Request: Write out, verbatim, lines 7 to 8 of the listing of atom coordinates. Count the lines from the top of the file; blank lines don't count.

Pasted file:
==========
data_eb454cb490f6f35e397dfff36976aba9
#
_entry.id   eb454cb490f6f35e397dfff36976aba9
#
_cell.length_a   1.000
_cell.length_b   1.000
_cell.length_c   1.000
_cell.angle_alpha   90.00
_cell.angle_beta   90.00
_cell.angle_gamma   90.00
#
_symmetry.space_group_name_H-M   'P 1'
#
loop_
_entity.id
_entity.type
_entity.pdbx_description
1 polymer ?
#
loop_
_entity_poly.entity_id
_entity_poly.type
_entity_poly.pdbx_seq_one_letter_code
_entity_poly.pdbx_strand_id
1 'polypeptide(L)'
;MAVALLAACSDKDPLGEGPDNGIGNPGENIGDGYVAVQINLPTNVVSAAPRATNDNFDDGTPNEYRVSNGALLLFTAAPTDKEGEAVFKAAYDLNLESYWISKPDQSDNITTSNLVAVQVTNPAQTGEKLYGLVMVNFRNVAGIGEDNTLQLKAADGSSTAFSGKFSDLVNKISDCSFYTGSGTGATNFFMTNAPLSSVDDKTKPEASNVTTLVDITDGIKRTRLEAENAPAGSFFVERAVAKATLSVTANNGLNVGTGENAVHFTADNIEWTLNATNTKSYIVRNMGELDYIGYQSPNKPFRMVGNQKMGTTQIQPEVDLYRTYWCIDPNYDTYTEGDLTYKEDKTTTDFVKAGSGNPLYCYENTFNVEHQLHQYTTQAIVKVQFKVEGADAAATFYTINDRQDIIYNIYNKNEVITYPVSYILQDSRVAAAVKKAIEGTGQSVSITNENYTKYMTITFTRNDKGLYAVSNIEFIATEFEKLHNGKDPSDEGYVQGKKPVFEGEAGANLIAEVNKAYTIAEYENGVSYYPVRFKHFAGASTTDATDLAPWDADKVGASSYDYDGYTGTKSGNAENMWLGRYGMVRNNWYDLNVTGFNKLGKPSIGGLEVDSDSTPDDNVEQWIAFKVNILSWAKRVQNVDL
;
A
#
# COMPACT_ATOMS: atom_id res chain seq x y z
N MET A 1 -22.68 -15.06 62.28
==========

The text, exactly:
_cell.length_c   1.000
_cell.angle_alpha   90.00